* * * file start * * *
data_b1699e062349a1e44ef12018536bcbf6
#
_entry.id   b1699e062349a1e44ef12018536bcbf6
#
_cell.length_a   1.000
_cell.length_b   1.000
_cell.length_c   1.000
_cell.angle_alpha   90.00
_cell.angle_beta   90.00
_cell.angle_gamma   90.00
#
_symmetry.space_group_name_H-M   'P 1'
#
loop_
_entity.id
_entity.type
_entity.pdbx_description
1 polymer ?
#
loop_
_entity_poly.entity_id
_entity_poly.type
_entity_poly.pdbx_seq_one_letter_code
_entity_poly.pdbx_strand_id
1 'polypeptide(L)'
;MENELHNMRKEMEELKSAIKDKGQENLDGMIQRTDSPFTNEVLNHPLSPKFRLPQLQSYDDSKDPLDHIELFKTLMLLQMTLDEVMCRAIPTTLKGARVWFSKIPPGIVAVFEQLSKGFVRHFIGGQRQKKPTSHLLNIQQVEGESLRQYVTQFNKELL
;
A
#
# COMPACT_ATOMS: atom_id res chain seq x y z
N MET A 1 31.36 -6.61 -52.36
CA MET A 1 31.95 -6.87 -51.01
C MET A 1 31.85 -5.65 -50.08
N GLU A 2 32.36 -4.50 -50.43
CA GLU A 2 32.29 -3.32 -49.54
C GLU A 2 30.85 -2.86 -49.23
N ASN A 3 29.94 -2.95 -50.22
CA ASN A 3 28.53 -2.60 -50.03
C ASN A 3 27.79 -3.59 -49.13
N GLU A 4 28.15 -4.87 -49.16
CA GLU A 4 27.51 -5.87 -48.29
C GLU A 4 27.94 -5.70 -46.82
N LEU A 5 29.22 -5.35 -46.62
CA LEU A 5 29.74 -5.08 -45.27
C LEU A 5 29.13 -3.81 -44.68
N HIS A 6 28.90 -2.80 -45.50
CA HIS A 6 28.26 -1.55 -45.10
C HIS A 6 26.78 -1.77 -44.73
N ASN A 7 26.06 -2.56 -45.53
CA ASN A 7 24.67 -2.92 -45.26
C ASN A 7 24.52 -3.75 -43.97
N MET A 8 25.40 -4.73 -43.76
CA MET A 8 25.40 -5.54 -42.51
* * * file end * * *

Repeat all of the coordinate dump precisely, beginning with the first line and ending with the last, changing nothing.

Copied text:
data_b1699e062349a1e44ef12018536bcbf6
#
_entry.id   b1699e062349a1e44ef12018536bcbf6
#
_cell.length_a   1.000
_cell.length_b   1.000
_cell.length_c   1.000
_cell.angle_alpha   90.00
_cell.angle_beta   90.00
_cell.angle_gamma   90.00
#
_symmetry.space_group_name_H-M   'P 1'
#
loop_
_entity.id
_entity.type
_entity.pdbx_description
1 polymer ?
#
loop_
_entity_poly.entity_id
_entity_poly.type
_entity_poly.pdbx_seq_one_letter_code
_entity_poly.pdbx_strand_id
1 'polypeptide(L)'
;MENELHNMRKEMEELKSAIKDKGQENLDGMIQRTDSPFTNEVLNHPLSPKFRLPQLQSYDDSKDPLDHIELFKTLMLLQMTLDEVMCRAIPTTLKGARVWFSKIPPGIVAVFEQLSKGFVRHFIGGQRQKKPTSHLLNIQQVEGESLRQYVTQFNKELL
;
A
#
# COMPACT_ATOMS: atom_id res chain seq x y z
N MET A 1 31.36 -6.61 -52.36
CA MET A 1 31.95 -6.87 -51.01
C MET A 1 31.85 -5.65 -50.08
N GLU A 2 32.36 -4.50 -50.43
CA GLU A 2 32.29 -3.32 -49.54
C GLU A 2 30.85 -2.86 -49.23
N ASN A 3 29.94 -2.95 -50.22
CA ASN A 3 28.53 -2.60 -50.03
C ASN A 3 27.79 -3.59 -49.13
N GLU A 4 28.15 -4.87 -49.16
CA GLU A 4 27.51 -5.87 -48.29
C GLU A 4 27.94 -5.70 -46.82
N LEU A 5 29.22 -5.35 -46.62
CA LEU A 5 29.74 -5.08 -45.27
C LEU A 5 29.13 -3.81 -44.68
N HIS A 6 28.90 -2.80 -45.50
CA HIS A 6 28.26 -1.55 -45.10
C HIS A 6 26.78 -1.77 -44.73
N ASN A 7 26.06 -2.56 -45.53
CA ASN A 7 24.67 -2.92 -45.26
C ASN A 7 24.52 -3.75 -43.97
N MET A 8 25.40 -4.73 -43.76
CA MET A 8 25.40 -5.54 -42.51